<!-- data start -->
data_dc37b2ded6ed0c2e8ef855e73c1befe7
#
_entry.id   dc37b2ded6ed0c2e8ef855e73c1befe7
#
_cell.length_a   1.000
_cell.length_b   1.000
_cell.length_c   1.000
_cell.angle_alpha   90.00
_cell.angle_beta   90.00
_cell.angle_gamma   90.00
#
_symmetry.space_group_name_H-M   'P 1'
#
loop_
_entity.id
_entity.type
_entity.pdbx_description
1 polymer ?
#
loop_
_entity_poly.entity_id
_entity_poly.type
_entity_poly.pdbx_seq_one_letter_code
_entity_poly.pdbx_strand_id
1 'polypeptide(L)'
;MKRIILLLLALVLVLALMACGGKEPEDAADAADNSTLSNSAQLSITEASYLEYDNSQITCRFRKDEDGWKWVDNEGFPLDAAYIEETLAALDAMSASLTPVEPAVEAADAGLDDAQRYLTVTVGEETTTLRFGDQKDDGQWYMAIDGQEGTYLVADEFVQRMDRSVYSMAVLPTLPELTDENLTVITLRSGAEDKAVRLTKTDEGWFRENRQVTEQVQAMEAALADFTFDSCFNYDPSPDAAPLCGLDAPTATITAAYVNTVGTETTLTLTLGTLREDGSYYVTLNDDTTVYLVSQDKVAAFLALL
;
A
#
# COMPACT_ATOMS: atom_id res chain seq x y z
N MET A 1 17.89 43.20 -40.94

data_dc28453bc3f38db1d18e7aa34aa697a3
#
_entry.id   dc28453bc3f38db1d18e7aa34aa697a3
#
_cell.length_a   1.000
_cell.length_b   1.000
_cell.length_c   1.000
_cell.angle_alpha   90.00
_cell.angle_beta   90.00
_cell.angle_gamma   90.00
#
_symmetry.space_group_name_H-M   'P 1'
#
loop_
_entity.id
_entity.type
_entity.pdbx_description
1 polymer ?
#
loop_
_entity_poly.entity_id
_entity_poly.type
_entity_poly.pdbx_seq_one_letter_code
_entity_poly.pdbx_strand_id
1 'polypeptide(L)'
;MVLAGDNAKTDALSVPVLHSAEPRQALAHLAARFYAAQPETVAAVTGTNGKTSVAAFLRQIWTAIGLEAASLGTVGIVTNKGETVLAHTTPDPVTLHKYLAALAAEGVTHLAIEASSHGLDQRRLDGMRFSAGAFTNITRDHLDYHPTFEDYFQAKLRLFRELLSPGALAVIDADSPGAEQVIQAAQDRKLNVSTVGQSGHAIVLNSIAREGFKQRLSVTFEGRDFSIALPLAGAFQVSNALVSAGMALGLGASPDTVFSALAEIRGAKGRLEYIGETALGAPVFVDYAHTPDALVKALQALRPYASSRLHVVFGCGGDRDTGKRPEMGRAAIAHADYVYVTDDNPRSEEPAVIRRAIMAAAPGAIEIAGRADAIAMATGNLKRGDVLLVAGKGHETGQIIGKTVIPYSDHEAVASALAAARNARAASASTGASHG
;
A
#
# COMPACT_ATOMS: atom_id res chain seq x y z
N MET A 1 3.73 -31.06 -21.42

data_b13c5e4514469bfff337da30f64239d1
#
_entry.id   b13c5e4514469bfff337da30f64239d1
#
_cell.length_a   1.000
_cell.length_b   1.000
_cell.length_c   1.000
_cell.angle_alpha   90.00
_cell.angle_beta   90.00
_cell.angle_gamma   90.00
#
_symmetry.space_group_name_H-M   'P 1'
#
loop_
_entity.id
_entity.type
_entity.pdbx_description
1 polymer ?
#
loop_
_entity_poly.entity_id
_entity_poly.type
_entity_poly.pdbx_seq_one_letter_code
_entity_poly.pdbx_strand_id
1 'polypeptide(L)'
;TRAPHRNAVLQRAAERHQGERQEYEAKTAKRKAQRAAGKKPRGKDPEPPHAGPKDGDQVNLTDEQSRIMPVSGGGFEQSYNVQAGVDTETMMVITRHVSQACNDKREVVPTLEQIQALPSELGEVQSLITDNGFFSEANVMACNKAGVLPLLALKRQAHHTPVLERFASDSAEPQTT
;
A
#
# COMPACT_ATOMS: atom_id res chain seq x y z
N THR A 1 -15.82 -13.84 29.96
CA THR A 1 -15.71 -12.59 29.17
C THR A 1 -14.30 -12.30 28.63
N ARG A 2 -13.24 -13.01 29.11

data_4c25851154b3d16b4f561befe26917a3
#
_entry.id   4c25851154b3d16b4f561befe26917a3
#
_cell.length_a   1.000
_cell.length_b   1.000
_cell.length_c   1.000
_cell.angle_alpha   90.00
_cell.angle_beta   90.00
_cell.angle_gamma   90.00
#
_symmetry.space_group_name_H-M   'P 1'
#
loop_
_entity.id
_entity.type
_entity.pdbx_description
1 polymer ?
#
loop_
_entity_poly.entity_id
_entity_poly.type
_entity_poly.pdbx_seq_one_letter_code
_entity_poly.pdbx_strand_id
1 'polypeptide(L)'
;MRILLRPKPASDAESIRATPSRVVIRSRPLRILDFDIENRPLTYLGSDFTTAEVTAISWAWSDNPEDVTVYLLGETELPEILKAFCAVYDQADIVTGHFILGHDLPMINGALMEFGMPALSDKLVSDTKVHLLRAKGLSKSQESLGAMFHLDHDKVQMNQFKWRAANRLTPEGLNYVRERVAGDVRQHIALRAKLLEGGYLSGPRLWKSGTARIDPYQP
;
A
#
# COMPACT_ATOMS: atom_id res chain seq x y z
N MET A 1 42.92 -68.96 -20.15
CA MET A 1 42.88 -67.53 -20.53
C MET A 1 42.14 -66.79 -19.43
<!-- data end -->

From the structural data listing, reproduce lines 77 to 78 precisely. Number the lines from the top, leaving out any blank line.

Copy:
_entity.id
_entity.type